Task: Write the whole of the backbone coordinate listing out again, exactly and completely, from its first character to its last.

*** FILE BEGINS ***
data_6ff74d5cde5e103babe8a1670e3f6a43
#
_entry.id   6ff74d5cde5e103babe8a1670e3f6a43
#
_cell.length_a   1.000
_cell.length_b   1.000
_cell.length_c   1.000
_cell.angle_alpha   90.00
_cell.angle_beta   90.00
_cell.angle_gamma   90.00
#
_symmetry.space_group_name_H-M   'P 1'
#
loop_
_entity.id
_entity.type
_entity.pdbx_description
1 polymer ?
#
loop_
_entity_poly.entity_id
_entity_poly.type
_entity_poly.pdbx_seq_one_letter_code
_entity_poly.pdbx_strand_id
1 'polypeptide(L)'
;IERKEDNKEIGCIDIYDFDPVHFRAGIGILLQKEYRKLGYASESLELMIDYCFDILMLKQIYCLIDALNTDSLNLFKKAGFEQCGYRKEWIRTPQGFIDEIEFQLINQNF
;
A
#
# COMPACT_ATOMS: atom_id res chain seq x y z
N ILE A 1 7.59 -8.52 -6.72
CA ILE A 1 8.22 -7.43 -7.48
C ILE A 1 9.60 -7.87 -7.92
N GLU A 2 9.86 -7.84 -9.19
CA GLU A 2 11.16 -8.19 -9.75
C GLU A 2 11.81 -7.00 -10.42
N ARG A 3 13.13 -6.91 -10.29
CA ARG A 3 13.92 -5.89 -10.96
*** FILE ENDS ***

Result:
data_6ff74d5cde5e103babe8a1670e3f6a43
#
_entry.id   6ff74d5cde5e103babe8a1670e3f6a43
#
_cell.length_a   1.000
_cell.length_b   1.000
_cell.length_c   1.000
_cell.angle_alpha   90.00
_cell.angle_beta   90.00
_cell.angle_gamma   90.00
#
_symmetry.space_group_name_H-M   'P 1'
#
loop_
_entity.id
_entity.type
_entity.pdbx_description
1 polymer ?
#
loop_
_entity_poly.entity_id
_entity_poly.type
_entity_poly.pdbx_seq_one_letter_code
_entity_poly.pdbx_strand_id
1 'polypeptide(L)'
;IERKEDNKEIGCIDIYDFDPVHFRAGIGILLQKEYRKLGYASESLELMIDYCFDILMLKQIYCLIDALNTDSLNLFKKAGFEQCGYRKEWIRTPQGFIDEIEFQLINQNF
;
A
#
# COMPACT_ATOMS: atom_id res chain seq x y z
N ILE A 1 7.59 -8.52 -6.72
CA ILE A 1 8.22 -7.43 -7.48
C ILE A 1 9.60 -7.87 -7.92
N GLU A 2 9.86 -7.84 -9.19
CA GLU A 2 11.16 -8.19 -9.75
C GLU A 2 11.81 -7.00 -10.42
N ARG A 3 13.13 -6.91 -10.29
CA ARG A 3 13.92 -5.89 -10.96